Friday, March 13, 2009

Three Quick Notes and an Old-Fashioned Blog Post


Governor Sanford of South Carolina wants to take the Congressional mandate money and do what he pleases. No surprise. Some say that the causes of the Civil War began with the South Carolina Nullification Crisis of 1832 where South Carolina asserted the right to its own tariff. President Jackson received Congressional authorization to invade South Carolina. Cooler heads prevailed. Draw your own conclusions.



Governor Jindal looked so clumsy on national television that it feels like the disgraceful things he said were underreported. He basically said that the incompetence of the Republican government during Hurricane Katrina was about the best you can expect from government. Like so many Southern politicians, and their camp followers, he believes government of the people is an oxymoron. Government is somewhere apart from the people. That was not the result of the Civil War. Which is most certainly never over. Especially now. Where thanks to folks like Rush Limbaugh (not to single him out), we are learning that the Silent Majority may no longer be either.



Obama made the point, in his joint address to Congress, in his education speech, and in several other places, that in American history great, expensive projects were completed despite other crisis. However Obama uses a poor example when he says that Lincoln built the Transcontinental Railroad despite the Civil War. Actually, the Transcontinental Railroad had been deadlocked for years because Northern Senators and Southern Senators kept fighting over where the railroad should be built. The Kansas-Nebraska Act of 1854, one of the great topics of the Lincoln study I've been doing on this blog, and one of the causes of the Civil War, might never have been proposed, but for the fact that Stephen Douglas needed to get land use in order so that he could press forward with the idea that the Transcontinental Railroad could start in Chicago. Once the Southern Senators went away, it became much easier to get an agreement and proceed. If they had waited for the Southern Senators to get back to Washington, the railroad might never have been built.


Old Fashioned Blog Post

I am looking for feedback on the following assertion, which I think is factually correct:

No President before Barack Obama has come into office on Day One facing a crisis so different from the issues that made him a Presidential candidate in the first place.


Lincoln, for example, became President after a campaign based on slavery and on states rights in the broader sense. Few expected secession to occur between the election and the inauguration, but it was an open threat during the campaign of 1860, and a logical, if unfortunate conclusion, of the election of Lincoln.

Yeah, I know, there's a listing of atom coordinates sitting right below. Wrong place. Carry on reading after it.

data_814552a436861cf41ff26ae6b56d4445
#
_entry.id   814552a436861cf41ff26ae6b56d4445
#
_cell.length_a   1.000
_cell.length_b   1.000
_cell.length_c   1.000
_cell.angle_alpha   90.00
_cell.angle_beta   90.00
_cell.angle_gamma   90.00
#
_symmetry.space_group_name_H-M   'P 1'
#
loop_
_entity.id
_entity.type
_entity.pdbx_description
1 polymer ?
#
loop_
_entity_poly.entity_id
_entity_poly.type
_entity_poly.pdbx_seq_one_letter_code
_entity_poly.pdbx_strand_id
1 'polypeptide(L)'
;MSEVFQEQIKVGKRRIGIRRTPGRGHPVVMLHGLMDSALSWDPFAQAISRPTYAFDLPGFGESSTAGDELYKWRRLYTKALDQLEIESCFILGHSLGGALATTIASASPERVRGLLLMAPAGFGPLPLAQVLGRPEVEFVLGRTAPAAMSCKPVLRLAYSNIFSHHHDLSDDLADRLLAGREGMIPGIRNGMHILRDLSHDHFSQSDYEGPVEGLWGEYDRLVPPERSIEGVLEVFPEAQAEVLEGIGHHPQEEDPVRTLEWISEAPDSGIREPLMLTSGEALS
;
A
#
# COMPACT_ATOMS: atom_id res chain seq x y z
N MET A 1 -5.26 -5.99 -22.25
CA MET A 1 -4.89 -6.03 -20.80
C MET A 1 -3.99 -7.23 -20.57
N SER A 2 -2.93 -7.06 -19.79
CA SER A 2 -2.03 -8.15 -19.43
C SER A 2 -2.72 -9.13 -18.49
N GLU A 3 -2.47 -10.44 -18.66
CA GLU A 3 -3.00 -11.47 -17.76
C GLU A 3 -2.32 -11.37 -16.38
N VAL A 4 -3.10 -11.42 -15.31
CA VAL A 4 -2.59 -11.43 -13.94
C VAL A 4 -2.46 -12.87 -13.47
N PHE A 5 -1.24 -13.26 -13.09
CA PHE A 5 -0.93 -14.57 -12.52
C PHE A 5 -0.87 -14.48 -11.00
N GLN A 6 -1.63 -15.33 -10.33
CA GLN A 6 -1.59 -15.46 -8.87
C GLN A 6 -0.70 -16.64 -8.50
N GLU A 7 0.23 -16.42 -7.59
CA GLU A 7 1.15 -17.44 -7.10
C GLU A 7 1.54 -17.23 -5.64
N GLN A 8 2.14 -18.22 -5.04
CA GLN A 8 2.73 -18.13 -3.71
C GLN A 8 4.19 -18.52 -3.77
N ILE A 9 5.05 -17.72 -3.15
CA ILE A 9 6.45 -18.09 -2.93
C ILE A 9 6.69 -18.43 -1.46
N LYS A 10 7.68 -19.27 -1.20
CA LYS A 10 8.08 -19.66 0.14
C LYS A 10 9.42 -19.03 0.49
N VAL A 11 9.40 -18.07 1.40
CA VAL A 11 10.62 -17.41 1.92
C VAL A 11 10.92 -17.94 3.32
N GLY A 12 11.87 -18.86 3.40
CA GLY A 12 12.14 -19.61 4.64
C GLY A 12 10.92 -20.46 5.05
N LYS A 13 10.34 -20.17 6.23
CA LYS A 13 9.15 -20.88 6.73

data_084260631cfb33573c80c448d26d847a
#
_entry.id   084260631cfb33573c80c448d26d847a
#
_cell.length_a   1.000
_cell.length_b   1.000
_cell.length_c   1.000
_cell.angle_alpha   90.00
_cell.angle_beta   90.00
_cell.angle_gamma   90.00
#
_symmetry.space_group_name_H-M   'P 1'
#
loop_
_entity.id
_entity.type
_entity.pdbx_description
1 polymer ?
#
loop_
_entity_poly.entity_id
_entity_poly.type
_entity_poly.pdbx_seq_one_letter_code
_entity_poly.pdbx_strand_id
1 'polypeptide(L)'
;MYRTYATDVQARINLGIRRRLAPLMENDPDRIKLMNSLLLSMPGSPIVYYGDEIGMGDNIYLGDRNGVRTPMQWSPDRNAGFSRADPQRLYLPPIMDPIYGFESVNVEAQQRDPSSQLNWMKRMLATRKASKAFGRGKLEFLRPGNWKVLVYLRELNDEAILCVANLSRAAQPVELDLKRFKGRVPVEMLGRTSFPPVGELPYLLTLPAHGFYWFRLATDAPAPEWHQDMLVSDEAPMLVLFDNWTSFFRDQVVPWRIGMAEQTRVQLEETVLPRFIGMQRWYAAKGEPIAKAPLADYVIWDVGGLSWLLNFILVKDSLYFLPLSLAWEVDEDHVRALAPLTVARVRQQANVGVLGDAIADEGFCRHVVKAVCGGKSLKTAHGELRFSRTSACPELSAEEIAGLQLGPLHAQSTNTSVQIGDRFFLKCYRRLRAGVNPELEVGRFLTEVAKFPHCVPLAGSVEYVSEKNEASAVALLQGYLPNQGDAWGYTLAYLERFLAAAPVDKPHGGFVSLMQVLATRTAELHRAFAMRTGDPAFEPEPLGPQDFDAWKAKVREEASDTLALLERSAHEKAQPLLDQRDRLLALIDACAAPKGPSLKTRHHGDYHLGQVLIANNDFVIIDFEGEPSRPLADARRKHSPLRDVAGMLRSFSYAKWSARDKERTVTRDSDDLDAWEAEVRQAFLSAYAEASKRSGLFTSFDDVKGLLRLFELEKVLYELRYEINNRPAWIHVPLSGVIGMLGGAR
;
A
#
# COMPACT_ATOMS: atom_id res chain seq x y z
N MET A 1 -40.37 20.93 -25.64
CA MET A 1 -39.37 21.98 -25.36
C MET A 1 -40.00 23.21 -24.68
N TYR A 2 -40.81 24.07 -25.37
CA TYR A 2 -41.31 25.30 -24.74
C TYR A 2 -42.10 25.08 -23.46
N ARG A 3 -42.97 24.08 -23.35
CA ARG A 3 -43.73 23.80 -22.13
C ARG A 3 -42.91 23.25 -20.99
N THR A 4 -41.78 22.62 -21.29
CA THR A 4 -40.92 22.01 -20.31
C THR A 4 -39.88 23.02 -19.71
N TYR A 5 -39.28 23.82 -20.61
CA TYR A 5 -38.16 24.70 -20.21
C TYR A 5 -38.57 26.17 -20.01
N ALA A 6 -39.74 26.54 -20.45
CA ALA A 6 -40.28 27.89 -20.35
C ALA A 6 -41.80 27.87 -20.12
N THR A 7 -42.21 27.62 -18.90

FDR faced a financial crisis different from the financial crisis occurring during the campaign of 1932, but the Great Depression were very much the issue during the campaign.

But I can't think of another President, besides Obama, who literally came into office on Day One with the world so different than it was on Labor Day of the Election Year.


Obviously, it is possible to disagree with President Obama's proposals on the tax code, on the environment, on health care, on energy and on education. However, these are the things Obama ran for President on. So I am a bit startled by the reaction of people that he should not pursue his agenda now.

The partisan response is that George W. Bush pursued his entire agenda after 9/11, and the same people complaining now did not complain about the idea that you could fight two wars and cut taxes at the same time. Where was their talk about irresponsible spending then? Why would you want to return the financial system to the way it was when the Republicans will simply destroy it again the next time they take power?

But I think a more honest answer is this:

Obama ran for President on a theme of "change". It seems now that some people thought he meant tweaking around the margins. And had the financial crisis not occurred, maybe it would have felt that way.

However, the reason why "change" resonated with so many voters is that despite the fact that the Reagan-Clinton-Bush system created many winners, it also created many losers. And many others who felt that there was something wrong somehow. "Change" resonated with so many people that even the Republican candidate ran on a theme of "change". People gave the Democrats 54% of the vote in an election where arguably the strongest available Republican candidate ran against the weakest available Democratic candidate.

Maybe the Silent Majority is no longer either.

Maybe the people who write for newspapers and write these blogs, and even those of us who claim to represent our own constituents and our own corporate interests and sponsors, maybe we are no longer the center of gravity in America. That is not to say that we cannot maintain our power.

President Obama has a Republican Secretary of Defense, most-likely a Republican Secretary of the Treasury, and, despite what the right-wing will tell you, a Secretary of State who comes from the conservative part of the modern Democratic Party. If these people cannot figure out how to restore the status-quo, then it's gone.